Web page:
Definition: PFO is a congenital heart defect resulting from failure of the foramen ovale to close shortly after birth – Dictionary.com
To a non-diver a PFO (Patent Foramen Ovale) is not important, most people who have it are unaware of it and will go through their entire life without a problem. For a diver, however, theoretically, it could be a problem. Some divers (depending on the depth and the duration of the dives) produce bubbles in their venous blood during and after decompression. These bubbles are relatively few in number and do not give rise to any symptoms since they are trapped by the small blood vessels in the lungs and filtered out of the circulation. But recent evidence shows that after decompression many normal divers, with no symptoms of decompression sickness, may produce bubbles in venous blood. Why is this relevant to a diver with a PFO? Some people with PFO may actually pump quantities of their blood from the right atrium to the left through the hole. This suggests that divers who have PFO who also have venous gas bubbles during decompression may pass gas bubbles directly into the left atrium, bypassing the lungs meaning the small bubbles are not filtered out of the circulation. Gas bubbles are then carried from the left atrium to the body tissues where they could cause symptoms of a DCI.
As a foetus every person has a connection in their heart which runs between the left and right atriums (the two chambers of the heart). This passage allows the blood to pass through the foetus’ heart without passing through the lungs. Since all oxygen comes into the foetus’ body from the placenta (not from breathing air) the foetus has no need to use its lungs until it is born. As the child grows up the hole in the heart usually seals closed with a small flap of tissue, preventing the blood from passing between the right and left chambers directly. Patent Foramen Ovale (PFO) results from the incomplete closure of the hole. PFO is relatively common. Studies indicate that as many as 30% of adults have a PFO.
Most adults who have a PFO are unaware of it as it usually has no effects on daily life. PFOs range in size, from a tiny opening to an opening of 10mm or more. Individuals who have a PFO have reported symptoms such as a shortness of breath, or faintness during strenuous exercise which may be indicative of a PFO and are sometimes misidentified as simply being ‘out of shape’. In some individuals the hole between the two sides of the heart does not close at all, this is called an Arterial Septal Defect (ASD). In a diver without a PFO, blood flows from the veins into the right side of the diver’s heart. The right side of the diver’s heart then pumps this venous blood into the lungs where it picks up oxygen. From the lungs the blood enters the left side of the diver’s heart where it is pumped back into the arteries. The blood flow in a person without a PFO is as follows:
In a person with a PFO, normal blood flow may be disrupted. Some small amount of blood may ‘leak’ through the PFO. In a person with a PFO some blood might flow in the following way: Notice how the blood has skipped the lungs completely.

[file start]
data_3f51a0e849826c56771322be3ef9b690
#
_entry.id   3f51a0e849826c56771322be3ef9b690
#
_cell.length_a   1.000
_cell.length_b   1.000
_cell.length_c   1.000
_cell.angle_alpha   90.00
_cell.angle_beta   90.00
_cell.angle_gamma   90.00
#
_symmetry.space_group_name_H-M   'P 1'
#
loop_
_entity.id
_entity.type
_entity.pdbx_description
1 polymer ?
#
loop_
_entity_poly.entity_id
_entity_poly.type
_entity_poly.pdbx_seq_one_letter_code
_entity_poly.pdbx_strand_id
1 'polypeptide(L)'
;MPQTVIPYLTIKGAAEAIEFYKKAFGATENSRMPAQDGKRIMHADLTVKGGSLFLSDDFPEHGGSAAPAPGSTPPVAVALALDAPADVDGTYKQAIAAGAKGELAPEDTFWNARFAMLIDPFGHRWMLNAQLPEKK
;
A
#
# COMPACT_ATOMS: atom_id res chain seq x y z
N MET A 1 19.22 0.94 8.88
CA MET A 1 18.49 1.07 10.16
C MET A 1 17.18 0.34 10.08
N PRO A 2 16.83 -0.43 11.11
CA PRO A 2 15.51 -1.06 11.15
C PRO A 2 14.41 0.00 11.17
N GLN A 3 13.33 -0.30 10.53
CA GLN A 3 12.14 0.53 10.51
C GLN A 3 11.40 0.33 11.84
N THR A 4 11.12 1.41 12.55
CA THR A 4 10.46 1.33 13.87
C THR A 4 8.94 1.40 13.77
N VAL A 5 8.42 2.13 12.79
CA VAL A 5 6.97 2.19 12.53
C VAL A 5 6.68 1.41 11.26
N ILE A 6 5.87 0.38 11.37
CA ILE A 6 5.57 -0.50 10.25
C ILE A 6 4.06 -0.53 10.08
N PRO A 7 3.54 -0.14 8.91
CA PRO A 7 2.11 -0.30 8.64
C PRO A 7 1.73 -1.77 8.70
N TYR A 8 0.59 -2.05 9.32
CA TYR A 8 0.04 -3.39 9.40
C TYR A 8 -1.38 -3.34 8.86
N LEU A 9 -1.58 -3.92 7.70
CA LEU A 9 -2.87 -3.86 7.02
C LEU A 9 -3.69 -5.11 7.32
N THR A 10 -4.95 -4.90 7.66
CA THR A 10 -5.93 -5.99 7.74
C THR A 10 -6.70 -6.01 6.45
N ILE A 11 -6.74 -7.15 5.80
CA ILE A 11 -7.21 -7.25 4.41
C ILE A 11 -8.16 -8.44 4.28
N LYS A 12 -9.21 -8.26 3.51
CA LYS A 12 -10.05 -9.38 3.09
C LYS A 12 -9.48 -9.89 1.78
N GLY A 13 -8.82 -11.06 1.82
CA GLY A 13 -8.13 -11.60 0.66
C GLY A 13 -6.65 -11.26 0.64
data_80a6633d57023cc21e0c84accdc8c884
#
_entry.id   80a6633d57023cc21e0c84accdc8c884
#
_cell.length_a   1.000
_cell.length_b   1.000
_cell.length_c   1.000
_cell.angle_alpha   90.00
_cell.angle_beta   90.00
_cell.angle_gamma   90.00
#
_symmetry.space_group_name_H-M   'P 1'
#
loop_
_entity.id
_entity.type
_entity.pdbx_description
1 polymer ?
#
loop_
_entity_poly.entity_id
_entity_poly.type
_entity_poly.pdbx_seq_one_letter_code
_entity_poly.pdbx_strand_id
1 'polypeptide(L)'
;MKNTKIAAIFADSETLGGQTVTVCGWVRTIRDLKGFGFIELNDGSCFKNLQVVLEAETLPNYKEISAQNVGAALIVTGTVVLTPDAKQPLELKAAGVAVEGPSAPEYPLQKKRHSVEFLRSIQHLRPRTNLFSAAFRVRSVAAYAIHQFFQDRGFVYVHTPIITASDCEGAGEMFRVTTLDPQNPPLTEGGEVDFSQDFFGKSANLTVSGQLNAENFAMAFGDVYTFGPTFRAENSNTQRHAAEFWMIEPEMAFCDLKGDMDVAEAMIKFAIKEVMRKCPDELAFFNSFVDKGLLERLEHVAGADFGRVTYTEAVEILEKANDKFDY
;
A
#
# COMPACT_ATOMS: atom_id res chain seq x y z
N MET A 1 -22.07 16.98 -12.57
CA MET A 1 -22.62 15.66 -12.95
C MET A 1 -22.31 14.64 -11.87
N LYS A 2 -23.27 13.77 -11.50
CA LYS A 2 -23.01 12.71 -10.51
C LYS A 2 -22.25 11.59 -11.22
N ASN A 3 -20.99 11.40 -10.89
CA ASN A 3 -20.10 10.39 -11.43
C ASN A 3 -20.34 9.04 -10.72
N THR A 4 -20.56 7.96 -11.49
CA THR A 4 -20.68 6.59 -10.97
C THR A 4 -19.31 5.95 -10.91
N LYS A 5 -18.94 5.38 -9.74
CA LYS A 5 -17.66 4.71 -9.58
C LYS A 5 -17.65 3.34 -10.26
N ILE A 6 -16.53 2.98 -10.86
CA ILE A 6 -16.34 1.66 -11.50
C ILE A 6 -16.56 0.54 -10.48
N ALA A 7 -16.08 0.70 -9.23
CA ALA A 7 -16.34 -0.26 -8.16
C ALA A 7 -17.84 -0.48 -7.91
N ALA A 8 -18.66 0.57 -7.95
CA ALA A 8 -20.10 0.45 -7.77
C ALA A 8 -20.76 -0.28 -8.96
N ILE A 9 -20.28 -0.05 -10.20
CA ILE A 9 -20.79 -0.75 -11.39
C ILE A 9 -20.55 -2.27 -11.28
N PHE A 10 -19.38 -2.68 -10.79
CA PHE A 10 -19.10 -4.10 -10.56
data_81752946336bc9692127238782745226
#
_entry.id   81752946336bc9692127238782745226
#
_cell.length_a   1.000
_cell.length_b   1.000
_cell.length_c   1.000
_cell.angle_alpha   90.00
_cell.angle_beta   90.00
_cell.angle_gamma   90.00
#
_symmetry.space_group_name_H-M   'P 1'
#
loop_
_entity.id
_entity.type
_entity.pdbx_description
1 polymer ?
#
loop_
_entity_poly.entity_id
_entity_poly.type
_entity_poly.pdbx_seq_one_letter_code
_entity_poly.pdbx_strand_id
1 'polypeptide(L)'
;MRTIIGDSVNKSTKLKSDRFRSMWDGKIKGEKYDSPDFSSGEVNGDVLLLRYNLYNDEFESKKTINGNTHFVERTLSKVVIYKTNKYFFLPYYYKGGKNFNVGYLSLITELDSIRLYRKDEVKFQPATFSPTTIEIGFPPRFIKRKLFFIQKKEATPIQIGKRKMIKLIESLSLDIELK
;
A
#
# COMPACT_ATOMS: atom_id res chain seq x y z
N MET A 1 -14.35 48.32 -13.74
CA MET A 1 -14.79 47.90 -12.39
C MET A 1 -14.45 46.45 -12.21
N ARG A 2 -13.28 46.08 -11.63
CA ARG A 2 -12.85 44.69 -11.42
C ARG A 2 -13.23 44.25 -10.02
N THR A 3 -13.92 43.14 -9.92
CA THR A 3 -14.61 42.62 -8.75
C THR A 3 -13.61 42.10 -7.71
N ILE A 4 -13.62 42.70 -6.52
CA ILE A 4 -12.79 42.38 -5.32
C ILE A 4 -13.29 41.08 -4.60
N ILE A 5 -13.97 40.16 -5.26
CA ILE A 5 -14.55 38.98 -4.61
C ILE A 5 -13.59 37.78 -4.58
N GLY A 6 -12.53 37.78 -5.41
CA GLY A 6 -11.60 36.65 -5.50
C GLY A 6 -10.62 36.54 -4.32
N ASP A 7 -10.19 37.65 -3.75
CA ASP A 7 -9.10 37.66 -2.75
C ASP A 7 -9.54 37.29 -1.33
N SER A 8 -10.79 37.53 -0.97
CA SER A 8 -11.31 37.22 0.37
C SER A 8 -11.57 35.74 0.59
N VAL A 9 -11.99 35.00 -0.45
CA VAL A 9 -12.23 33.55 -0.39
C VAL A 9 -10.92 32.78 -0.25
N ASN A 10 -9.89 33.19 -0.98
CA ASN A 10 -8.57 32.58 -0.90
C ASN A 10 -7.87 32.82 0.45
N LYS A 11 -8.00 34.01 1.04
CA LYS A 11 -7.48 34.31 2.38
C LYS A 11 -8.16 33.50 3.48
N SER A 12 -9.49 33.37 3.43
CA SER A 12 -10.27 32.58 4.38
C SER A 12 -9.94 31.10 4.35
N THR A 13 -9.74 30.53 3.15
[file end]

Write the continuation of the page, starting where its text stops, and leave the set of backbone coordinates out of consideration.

Why might a PFO increase a diver’s chance of DCS?
One of the many causes of decompression illness is arterial gas embolism. An arterial gas embolism occurs when a tiny bubble of nitrogen enters an artery, causing cell death, numbness, pain and a variety of other symptoms. Divers commonly have microscopic nitrogen bubbles in their veins (not arteries) after diving. A DAN (Diver’s Alert Network) study found that 91% of divers had venous nitrogen bubbles after a series of repetitive dives well within the recreational dive tables. These venous nitrogen bubbles are normally harmless because venous blood is eliminated by the routine gas exchange. The presence of a PFO can disrupt the normal flow of blood through the heart. Venous blood with tiny, normally harmless, bubbles can leak directly from the right side of a diver’s heart to the left side, where it is pumped back into arterial circulation without passing through the lungs. If nitrogen bubbles enter the arteries, there is now a risk of an Arterial Gas Embolism (AGE). A PFO may allow nitrogen to pass from veins, where they are harmless, to arteries, where they are potentially dangerous.
DAN currently say a PFO is not considered as inadvisable for recreational diving, but this may change in the future. DCI is relatively rare, even for divers with a PFO. However, research suggests that a PFO may increase the small chance of a diver getting DCI by as much as 4-5%. Some research may also indicate that the larger the PFO hole, the greater the risk of DCI. PFO however can be inadvisable for technical diving.
Concerned divers should speak to a cardiologist knowledgeable in diving medicine. Many divers continue to dive with a PFO and do not get decompression illness. Decompression is caused by nitrogen bubbles not by the PFO itself, for divers who choose to continue to dive with a PFO, doctors have given a list of suggestions to minimise the formation of venous nitrogen bubbles and reduce the risk of decompression illness. These are:
- No decompression diving
- Adopt conservative dive profiles
- No exercise after diving
- No Valsalva manoeuvres (equalising by pinching the nose and blowing through the nose) on ascent
- Make extremely slow ascents and long safety stops